By Michael S. Derby
(Reuters) – Americans had a mixed take on the outlook for inflation last month, as they downgraded their views on their personal financial situations and predicted a big cooling in the rise of college costs, according to a new survey from the Federal Reserve Bank of New York.
Poll respondents believe inflation a year from now will stand at 3.7% versus the predicted 3.6% gain in August, while they see three-year ahead inflation at 3% as of September, from the prior month’s 2.8%. But even as the nearer term outlook for expected inflation deteriorated a bit, respondents to the bank’s latest Survey of Consumer Expectations projected inflation five years from now will stand at 2.8%, versus 3% in the August survey.
The public’s take on inflation came amid little changed expectations for key price changes for things like gas and rent, although respondents expect higher food costs. The survey also found respondents predicting a record moderation in expected levels of college price increases a year from now at 5.8% in September from August’s projected 8.2% rise. The survey dates back to 2013.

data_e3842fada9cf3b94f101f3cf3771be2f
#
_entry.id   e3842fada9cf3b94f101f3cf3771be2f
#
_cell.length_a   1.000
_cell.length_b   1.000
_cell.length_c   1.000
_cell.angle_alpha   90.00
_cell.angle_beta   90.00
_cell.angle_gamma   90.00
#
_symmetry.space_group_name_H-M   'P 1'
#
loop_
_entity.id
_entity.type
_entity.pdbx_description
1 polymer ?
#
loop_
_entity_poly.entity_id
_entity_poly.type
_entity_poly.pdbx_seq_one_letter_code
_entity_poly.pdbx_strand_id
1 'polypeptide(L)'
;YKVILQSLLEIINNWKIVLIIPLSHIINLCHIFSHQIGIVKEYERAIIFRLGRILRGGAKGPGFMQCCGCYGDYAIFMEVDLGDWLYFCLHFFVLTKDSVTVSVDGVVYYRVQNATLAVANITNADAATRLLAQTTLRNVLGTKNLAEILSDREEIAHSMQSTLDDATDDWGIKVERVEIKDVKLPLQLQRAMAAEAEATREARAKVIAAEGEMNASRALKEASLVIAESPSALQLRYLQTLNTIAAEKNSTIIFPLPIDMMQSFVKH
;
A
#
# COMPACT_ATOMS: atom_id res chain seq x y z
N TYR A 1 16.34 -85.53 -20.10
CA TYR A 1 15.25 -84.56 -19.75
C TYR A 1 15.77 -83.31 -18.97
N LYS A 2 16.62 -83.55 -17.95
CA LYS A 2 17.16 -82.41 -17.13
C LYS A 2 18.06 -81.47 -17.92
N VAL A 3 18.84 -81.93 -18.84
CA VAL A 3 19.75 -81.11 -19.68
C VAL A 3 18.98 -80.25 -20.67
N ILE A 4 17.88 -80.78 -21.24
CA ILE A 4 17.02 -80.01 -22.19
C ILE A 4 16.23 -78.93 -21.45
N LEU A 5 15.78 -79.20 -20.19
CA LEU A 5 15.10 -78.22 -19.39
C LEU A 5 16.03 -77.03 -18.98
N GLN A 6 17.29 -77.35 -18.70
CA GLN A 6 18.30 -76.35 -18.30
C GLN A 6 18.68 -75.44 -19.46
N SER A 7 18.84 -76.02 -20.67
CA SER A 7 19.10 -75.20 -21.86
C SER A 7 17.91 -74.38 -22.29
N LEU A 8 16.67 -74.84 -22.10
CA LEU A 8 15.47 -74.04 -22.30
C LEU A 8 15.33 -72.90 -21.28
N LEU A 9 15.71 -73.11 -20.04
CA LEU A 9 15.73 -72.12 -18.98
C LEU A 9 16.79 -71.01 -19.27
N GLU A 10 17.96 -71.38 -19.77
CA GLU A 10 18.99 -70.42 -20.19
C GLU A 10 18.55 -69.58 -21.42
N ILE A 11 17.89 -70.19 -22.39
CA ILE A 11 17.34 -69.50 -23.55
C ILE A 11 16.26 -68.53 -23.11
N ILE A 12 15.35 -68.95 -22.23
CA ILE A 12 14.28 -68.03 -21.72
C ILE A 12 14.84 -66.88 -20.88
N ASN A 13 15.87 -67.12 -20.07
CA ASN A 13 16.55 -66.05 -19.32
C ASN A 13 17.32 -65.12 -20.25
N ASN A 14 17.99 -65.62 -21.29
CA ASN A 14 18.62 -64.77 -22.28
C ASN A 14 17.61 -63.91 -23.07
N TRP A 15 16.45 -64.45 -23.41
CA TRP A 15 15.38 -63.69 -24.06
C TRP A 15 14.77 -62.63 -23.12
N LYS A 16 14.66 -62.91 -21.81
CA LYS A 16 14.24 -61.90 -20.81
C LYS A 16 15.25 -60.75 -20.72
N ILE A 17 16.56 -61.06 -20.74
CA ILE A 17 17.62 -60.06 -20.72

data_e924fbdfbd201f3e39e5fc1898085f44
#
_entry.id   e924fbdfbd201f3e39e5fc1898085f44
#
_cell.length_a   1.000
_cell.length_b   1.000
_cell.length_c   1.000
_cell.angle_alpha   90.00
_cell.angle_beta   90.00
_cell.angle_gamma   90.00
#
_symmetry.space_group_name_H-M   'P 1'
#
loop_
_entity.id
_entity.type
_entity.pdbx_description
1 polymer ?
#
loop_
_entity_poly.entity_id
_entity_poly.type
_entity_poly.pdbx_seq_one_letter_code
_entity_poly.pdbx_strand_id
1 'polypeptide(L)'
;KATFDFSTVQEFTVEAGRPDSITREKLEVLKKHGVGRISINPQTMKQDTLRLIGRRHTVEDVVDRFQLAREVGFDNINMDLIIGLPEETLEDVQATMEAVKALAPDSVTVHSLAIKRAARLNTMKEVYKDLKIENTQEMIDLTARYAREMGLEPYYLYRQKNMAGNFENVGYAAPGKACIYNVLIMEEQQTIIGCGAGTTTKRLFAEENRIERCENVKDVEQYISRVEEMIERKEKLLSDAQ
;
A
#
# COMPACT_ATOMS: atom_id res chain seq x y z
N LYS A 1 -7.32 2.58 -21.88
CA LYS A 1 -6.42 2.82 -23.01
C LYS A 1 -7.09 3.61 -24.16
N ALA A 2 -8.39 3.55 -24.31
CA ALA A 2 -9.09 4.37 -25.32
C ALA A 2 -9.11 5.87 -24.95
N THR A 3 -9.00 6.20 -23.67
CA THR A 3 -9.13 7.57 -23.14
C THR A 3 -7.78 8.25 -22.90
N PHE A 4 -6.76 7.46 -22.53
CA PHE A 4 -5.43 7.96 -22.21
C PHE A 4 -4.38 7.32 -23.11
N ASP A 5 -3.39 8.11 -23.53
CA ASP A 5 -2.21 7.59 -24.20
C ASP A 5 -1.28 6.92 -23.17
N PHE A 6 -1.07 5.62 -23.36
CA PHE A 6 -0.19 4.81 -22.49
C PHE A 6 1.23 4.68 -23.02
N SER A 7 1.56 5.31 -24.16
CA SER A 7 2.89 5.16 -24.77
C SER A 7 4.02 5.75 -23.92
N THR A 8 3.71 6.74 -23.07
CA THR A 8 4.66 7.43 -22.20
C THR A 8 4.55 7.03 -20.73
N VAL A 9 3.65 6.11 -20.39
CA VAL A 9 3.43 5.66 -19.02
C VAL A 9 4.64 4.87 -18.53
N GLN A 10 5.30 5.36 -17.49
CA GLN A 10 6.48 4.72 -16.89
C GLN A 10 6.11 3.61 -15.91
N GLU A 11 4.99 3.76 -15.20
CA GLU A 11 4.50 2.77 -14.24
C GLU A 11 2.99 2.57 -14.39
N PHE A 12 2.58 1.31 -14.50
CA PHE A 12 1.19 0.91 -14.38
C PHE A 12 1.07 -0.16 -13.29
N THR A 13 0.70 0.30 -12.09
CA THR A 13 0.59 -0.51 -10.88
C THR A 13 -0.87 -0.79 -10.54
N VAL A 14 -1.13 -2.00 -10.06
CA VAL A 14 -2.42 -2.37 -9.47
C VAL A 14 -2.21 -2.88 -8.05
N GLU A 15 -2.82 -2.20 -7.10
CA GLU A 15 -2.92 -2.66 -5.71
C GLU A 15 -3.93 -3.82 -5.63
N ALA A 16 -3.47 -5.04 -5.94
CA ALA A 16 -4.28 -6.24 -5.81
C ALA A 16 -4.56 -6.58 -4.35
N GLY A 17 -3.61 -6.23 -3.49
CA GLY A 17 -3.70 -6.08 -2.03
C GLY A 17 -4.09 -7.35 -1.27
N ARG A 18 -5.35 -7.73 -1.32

The New York Fed survey arrives amid a moderation in the overall pace of inflation that’s helped open the door to the central bank ending the aggressive rate rises that were aimed at bring inflation back to the Fed’s 2% target.
The Fed’s preferred price pressure barometer, the personal consumption expenditures prices index, was up by 3.5% in August from the same month a year ago, while prices stripped of food and energy stood at a 3.9% gain over the same period. Fed officials have repeatedly welcomed the relative stability of inflation expectations as they believe that’s helped guide actual price pressures back to the target.
The New York Fed report also found rising concern about respondents’ personal financial situations, with mounting anxiety about access to credit. The possibility of missing a debt payment over the next three months also rose in September.
While the report did not comment directly on the situation, the restart of student loan repayments may be weighing on some consumers. A note from Oxford Economics said a pullback in consumer credit levels in August may be tied to some consumers embracing the repayment schedule early.
The New York Fed also noted in its report that “labor market expectations were mixed with unemployment expectations deteriorating and perceived job loss risk improving,” while respondents reported projecting small income and earnings gains.
Expected spending levels held steady in September at 5.3%, which the bank said was well above where that measure stood before the coronavirus pandemic struck.
(Reporting by Michael S. Derby; Editing by Chizu Nomiyama)